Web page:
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Cheba Hut has already opened another six units in 2024, with 10-13 more slated to open this year.

With improved systems in place, Cheba Hut is poised for rapid growth

The cannabis-themed sub restaurant is set to open 20-25 restaurants per year

Cheba Hut, a cannabis-themed sub shop founded in Tempe, Ariz., in 1998, has gone from a mellow, slow-growing concept to one of the faster-growing chains in the industry, with sales up by 29% in 2023, when it grew its unit count from 51 to 60.

It has already opened another six units in 2024, with 10-13 more slated to open this year.

“Everything we’ve been doing, especially over the last five years, has led us to this point, to be able to open 20-25 restaurants a year,” said chief relationship officer Seth Larsen. “While it does seem like rapid growth, we’ve been at this a very long time.”

The chain has brought all of its development services in-house, including construction and real estate selection, and also upgraded its tech stack to make for a frictionless experience for off-premises customers.

Although originally mostly company-owned, Cheba Hut franchised most of its corporate units to its largest franchisee around four years ago. There are now two company-owned Cheba Huts.

“We’re looking for number three,” Larsen said. “Having skin in the game and an ops pipeline of people is really important to us.”

“We never want our franchisees to be crash-test dummies,” he added, meaning that new point-of-sales systems, menu items, equipment, or processes start by being tested at the corporate stores.

The company, now headquartered in Fort Collins, Colo., has always been an employee-first brand.

“When our founder Scott [Jennings] first came up with Cheba Hut and started opening stores, it was a place to make awesome food and be a really cool place to work. To this day we don’t have uniforms, you can come as you are and be real, and I think that genuineness and authenticity is really important.”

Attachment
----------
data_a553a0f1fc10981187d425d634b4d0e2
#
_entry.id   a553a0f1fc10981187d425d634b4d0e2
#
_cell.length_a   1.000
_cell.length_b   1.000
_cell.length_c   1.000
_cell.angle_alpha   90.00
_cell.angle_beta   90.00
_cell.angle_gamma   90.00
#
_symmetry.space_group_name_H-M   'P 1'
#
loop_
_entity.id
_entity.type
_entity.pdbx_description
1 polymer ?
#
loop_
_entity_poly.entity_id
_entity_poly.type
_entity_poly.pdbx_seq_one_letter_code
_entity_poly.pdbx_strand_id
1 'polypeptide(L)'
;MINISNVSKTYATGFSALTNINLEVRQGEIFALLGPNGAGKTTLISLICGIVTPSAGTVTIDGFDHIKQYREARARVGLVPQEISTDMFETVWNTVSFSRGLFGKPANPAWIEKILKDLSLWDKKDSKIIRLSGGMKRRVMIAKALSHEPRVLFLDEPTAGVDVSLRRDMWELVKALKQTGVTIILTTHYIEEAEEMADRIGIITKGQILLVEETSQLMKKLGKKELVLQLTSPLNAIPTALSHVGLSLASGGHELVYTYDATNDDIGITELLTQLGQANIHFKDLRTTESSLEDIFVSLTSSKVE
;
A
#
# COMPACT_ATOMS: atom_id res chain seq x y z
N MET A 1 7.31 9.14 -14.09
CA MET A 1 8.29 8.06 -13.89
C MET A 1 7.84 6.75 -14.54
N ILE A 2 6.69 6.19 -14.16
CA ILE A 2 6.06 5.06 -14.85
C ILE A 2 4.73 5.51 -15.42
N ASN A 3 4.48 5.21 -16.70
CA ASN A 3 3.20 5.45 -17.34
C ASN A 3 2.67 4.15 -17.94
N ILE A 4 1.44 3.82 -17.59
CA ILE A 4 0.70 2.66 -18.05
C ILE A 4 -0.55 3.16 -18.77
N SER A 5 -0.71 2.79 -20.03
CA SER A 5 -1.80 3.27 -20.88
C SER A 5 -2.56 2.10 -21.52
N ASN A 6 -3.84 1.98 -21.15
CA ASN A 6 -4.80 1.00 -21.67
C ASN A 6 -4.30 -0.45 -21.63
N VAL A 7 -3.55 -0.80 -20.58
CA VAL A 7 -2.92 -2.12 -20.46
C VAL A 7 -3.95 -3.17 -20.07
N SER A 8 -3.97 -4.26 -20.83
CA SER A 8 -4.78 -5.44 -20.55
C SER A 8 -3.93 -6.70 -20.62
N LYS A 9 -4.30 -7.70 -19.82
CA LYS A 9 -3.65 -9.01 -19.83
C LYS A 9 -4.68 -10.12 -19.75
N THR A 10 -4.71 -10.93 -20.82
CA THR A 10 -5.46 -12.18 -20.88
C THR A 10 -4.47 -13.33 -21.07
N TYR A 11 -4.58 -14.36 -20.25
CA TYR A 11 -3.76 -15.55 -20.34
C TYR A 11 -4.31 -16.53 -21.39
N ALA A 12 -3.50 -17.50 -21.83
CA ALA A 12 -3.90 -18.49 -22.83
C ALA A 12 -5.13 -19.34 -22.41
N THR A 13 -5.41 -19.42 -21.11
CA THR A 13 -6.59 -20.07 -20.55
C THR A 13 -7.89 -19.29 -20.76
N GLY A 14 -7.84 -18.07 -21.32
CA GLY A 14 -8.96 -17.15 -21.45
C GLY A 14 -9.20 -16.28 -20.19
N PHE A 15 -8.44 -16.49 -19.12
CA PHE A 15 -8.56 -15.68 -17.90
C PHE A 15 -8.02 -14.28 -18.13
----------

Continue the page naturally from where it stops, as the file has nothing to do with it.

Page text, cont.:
Although it’s unapologetically marijuana-themed and counter-culture (its mascot is a bird named Flip, aka Flip the Bird, who is making that gesture to “The Man,” whoever that might be), the brand’s appeal goes beyond that, Larsen said.

“You don’t get to our average unit volumes, which are $2.3 million, by being an exclusive club for stoners. We want people to feel comfortable while focusing on great food and being a kick-ass place to work,” he said.

That includes paid time off at company locations (franchisees’ policies vary based on what they can manage, Larsen said), 401(k) savings accounts, continuing to offer a free shift meal and drink, and also focusing on quality of life for employees.

“For the longest time, the restaurant industry has been a meat grinder of a career, and it doesn't have to be,” Larsen said, adding that creating a positive vibe and building camaraderie can go a long way.

So does the potential to grow in your career, which is why Cheba Hut is focusing on franchising to multi-unit operators.

“A three-store deal is kind of our bread and butter,” he said. “That’s not just for us but for the employees, because a great shift lead wants to be an AGM, great AGMs want to be GMs, GMs want to be DMs, and providing that pathway is showing that this can be a career … and you can make good money and have a great time along the way.”

Cheba Hut is now in 15 states, with the largest markets being Colorado and Texas, along with Arizona. In the coming years, Larsen said they’re likely to backfill in those states to continue to build brand awareness.

Although a focus on recent years has been on getting operations and systems in place, Larsen said, they remain committed to great food and service.

“That hospitality and food are so important,” he said. “We’re foodies at heart, and as long as we continue to do that, we’re going to be good for another 26 years.”

Contact Bret Thorn at [email protected] 

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